• The pride at walking out of a store with a desperately needed shirt, dress, or pair of pants that I had researched and saved for.
  • The thought and planning that went into creating a gift for someone...and the pride that I could do it on a budget.
  • The excitement of opening a creative $10 gift from my husband that he had stressed and planned over, and it being completely a surprise.
  • Allowing my creativity to flow with furniture and home-goods that I pulled out of the dumpster at my second job, or off the curb in front of someone's house.
Eventually we got jobs in our chosen professions - good jobs - jobs that made us happy.  We started earning close to four times what we did those first few years of marriage.
And there were things we could indulge in, and there were things that were easier.
But there was a loss.  We lost something.
It became clear to me last week as we were sitting at a worship and the speaker was talking about this very thing.  When we allow ourselves to indulge just because we can - rather than giving some of it away, or saving a percentage of it for something else - we lose something that we didn't realize we would ever miss.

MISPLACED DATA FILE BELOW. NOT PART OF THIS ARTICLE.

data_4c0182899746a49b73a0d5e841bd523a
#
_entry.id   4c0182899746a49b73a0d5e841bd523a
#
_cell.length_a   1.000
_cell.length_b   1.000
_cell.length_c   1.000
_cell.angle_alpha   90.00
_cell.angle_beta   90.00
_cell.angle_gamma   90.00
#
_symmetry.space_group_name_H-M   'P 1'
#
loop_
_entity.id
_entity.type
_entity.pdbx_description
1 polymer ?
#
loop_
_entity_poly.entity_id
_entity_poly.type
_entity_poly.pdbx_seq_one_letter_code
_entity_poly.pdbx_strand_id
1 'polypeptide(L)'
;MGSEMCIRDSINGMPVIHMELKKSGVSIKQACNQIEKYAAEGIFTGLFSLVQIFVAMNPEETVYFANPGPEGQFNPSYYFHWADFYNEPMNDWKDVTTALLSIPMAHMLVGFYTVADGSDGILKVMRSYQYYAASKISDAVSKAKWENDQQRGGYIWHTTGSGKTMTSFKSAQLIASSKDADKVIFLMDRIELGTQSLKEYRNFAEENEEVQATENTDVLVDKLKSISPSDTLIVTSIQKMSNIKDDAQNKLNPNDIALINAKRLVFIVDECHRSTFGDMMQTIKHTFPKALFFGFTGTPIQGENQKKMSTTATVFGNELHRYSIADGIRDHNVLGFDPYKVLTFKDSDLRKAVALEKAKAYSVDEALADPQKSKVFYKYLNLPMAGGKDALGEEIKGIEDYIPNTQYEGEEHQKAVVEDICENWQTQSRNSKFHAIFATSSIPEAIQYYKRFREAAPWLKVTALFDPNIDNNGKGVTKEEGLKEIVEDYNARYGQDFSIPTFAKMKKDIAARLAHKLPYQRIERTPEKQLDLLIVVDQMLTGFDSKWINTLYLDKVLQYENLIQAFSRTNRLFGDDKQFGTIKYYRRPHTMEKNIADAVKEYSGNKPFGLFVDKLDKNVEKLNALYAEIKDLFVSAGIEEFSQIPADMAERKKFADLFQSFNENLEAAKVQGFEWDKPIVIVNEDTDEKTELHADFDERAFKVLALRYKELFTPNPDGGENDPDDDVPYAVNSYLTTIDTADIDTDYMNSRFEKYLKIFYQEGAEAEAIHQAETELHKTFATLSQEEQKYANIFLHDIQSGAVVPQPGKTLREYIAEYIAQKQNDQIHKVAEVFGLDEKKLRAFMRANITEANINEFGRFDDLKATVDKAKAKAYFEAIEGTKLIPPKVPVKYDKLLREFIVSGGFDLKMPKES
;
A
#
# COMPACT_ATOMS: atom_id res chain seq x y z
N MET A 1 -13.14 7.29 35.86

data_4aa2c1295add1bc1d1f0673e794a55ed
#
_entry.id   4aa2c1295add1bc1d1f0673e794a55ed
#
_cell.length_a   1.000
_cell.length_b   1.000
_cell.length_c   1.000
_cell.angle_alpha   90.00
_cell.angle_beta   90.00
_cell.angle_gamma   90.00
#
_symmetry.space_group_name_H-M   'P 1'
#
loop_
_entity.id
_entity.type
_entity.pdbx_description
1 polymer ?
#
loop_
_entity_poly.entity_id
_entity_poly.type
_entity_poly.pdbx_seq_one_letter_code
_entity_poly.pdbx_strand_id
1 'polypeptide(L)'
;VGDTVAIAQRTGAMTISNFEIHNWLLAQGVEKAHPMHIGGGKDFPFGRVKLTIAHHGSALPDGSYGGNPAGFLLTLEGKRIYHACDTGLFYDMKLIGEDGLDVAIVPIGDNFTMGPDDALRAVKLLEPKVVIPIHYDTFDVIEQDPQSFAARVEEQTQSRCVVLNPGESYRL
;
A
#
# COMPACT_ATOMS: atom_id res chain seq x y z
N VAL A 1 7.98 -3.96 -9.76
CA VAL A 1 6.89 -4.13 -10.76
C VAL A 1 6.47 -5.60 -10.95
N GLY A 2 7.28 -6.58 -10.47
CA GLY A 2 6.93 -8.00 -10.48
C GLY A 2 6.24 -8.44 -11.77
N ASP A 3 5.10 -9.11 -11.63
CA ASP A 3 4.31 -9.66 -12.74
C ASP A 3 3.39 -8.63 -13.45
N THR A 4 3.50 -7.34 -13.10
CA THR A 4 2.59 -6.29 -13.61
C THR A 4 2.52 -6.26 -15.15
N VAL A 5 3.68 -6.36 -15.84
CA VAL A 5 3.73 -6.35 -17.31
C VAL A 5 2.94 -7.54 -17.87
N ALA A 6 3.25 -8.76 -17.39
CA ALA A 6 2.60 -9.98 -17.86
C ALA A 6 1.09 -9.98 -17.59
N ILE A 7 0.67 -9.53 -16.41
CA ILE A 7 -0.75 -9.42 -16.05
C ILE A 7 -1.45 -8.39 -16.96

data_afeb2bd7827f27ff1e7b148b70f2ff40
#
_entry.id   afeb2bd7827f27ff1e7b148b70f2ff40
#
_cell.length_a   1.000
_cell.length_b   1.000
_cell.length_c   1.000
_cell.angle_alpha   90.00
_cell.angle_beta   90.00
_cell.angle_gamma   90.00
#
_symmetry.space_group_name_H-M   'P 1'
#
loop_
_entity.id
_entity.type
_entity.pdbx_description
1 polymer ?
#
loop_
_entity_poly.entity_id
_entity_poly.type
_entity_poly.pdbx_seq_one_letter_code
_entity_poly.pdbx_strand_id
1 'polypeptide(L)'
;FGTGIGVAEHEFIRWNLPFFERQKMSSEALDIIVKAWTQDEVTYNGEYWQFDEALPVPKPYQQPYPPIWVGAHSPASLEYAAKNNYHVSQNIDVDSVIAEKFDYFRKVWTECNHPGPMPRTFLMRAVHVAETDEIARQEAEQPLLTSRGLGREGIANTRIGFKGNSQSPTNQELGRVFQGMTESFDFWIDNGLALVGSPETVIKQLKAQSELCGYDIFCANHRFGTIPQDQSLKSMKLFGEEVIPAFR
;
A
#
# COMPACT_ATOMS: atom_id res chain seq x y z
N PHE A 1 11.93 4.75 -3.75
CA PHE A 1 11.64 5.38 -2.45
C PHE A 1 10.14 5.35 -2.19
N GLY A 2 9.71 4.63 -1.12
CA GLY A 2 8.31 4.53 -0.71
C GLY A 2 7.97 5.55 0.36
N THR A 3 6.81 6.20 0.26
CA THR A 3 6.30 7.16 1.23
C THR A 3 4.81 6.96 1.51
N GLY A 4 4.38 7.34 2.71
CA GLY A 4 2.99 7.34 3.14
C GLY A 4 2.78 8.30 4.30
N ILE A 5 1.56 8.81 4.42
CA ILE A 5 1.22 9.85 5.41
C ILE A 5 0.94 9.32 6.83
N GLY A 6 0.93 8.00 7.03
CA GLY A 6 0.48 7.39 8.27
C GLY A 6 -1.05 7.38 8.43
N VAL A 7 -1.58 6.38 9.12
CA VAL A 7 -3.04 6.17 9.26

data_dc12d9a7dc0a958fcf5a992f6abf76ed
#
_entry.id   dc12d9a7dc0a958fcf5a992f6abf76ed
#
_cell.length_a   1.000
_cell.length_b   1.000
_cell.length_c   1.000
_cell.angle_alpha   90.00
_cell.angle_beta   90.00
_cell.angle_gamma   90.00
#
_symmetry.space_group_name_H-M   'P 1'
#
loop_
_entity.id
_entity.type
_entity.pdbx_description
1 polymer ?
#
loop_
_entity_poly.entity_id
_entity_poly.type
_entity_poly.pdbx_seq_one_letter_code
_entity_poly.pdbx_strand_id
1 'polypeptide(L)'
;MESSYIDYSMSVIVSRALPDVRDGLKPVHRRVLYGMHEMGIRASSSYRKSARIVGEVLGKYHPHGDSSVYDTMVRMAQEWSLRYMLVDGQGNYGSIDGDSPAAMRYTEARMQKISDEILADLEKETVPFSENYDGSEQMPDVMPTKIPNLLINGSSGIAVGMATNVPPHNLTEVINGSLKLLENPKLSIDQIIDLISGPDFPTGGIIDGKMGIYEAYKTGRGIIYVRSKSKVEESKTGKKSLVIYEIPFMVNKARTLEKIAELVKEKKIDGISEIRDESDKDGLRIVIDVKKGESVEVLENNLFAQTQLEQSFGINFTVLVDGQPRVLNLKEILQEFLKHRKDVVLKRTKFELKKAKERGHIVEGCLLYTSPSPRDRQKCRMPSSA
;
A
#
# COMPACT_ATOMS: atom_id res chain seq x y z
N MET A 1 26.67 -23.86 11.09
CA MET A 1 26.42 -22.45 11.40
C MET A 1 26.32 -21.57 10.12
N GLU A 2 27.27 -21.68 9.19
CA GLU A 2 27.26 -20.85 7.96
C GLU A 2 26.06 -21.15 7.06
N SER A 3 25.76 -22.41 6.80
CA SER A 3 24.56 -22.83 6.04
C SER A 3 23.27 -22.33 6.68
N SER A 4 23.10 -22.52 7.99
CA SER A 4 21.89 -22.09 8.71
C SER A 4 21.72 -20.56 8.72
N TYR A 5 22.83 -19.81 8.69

Life after Corrymeela will be different for us.  Dustin is thinking about going back to school and I don't want to commit myself to work so much while my kids are young.  I know it will be hard and we will miss the lifestyle we had before.  There are times when we already do.  But I hope I can look back on the words that rang in my ears last week - heart-changing words - and that I can embrace these changes.